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Nuclear weapons: Is full disarmament possible?

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The four men are fond of using the word "urgent" in arguing for zero nukes. They worry less about a cold-war nuclear missile exchange, and more about jihadists seizing fissile material from, say, an unstable Pakistan, which has of late continued to produce more highly enriched uranium than it needs. Or a possible Middle East nuclear race by Egypt, Syria, or Saudi Arabia in the wake of a bomb made by the Shiite government in Iran. (This is to say nothing of what Israel's reaction might be.)

Yet Nunn and others say the dangers also encompass the possibility of human errors and mistakes by the traditional nuclear powers. US and Russian missiles, for instance, remain on a five-minute "quick launch" timetable, which Nunn calls a situation "bordering on insanity." Plus, as nations turn more to nuclear power as an answer to global energy needs, there will be an exponential increase in the reprocessing of plutonium or uranium, which can be used in making a bomb.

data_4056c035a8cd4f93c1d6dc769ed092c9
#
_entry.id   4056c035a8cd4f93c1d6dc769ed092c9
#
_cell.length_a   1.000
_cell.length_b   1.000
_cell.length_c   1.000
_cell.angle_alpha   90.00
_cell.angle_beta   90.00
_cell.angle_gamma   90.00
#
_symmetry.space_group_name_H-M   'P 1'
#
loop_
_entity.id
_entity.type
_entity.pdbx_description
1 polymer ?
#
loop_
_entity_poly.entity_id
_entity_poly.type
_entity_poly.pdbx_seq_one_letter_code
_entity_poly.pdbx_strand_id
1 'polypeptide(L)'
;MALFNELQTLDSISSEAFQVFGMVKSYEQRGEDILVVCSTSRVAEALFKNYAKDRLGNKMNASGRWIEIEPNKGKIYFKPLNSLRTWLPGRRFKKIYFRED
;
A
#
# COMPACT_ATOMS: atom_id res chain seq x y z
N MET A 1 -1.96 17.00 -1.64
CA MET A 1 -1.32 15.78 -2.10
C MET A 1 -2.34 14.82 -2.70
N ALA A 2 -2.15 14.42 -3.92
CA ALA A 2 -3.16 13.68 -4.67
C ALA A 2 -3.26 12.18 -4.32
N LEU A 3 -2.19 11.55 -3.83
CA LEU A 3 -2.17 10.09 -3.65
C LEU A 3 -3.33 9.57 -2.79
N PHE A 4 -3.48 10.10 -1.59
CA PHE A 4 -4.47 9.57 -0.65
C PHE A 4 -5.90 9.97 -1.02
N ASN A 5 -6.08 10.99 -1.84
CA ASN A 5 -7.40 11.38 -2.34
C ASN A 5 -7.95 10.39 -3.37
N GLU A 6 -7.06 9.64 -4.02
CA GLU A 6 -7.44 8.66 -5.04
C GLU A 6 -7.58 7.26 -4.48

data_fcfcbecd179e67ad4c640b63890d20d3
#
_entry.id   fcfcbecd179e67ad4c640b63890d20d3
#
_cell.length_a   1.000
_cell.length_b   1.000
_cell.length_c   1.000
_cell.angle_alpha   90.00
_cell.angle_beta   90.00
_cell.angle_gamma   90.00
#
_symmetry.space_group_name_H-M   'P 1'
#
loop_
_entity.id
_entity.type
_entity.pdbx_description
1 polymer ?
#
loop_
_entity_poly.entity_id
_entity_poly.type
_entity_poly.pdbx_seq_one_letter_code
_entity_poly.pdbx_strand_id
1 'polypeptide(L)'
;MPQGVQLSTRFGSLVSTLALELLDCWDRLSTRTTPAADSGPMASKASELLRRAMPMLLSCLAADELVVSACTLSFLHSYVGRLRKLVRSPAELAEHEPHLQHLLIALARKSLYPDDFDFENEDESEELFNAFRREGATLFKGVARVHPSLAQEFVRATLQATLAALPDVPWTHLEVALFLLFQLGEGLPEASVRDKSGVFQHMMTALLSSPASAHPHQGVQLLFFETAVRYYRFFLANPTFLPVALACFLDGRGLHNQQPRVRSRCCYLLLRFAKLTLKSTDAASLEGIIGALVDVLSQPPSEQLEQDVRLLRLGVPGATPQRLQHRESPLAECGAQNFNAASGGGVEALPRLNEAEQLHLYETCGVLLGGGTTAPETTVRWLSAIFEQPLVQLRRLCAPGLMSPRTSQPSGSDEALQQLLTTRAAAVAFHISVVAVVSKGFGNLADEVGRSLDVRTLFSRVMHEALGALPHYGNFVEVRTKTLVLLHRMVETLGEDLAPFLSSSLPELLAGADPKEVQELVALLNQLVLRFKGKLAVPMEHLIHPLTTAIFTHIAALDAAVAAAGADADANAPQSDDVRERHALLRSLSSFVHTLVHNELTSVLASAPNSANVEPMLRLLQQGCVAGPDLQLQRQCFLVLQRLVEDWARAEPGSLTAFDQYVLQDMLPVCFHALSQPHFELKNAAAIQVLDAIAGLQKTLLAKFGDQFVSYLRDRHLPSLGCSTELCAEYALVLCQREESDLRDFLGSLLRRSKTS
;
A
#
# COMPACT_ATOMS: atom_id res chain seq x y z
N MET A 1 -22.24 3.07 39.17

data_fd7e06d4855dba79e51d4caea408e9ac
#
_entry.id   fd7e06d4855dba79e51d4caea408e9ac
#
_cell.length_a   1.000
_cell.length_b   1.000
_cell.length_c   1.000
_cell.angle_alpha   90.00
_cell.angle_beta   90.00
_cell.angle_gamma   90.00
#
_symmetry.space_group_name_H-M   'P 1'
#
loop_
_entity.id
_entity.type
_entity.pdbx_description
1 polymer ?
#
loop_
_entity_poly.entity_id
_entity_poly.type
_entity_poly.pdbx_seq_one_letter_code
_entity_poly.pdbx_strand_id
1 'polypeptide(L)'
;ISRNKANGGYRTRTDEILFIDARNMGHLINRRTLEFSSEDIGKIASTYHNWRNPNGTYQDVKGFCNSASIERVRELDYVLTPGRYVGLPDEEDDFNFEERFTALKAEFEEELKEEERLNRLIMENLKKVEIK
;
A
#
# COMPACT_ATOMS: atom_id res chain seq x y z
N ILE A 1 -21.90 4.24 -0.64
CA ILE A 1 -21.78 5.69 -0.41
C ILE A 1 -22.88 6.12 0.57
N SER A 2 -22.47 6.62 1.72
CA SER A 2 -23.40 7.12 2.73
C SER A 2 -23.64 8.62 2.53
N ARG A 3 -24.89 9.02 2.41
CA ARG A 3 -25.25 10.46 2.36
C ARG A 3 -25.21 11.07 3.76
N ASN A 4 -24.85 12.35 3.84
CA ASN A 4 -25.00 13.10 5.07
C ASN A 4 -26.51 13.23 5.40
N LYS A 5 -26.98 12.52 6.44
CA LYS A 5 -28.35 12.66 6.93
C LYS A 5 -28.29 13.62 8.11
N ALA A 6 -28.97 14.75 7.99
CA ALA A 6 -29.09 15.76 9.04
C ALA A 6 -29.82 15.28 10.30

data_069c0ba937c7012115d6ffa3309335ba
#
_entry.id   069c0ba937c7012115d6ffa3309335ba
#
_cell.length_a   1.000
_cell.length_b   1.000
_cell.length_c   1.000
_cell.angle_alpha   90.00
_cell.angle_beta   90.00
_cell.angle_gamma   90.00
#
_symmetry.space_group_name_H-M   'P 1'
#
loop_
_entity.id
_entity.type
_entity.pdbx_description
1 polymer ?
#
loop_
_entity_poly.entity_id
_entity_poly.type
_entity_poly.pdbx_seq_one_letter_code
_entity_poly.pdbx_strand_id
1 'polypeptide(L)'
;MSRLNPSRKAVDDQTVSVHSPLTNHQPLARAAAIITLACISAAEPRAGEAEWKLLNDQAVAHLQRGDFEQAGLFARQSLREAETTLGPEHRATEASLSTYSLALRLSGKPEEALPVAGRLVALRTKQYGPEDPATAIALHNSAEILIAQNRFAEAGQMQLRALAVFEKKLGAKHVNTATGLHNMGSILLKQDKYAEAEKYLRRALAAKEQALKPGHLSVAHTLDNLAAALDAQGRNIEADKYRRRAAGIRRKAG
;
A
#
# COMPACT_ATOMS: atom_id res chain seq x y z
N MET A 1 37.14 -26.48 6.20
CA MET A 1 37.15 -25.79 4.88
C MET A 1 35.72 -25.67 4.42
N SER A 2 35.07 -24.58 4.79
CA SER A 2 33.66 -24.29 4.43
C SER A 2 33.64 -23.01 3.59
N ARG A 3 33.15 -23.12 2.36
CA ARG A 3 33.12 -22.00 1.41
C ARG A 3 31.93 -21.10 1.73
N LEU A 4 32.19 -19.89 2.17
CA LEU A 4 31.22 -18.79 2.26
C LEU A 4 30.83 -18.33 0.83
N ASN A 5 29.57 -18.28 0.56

The post-cold-war era has brought the expansion of a global middle class and the comforts of Starbucks, iPods, Facebook, and nonstop sports, weather, and food channels. But the legacy of 20th-century nuclear science hasn't ended, the four say, even if it's often ignored or forgotten.

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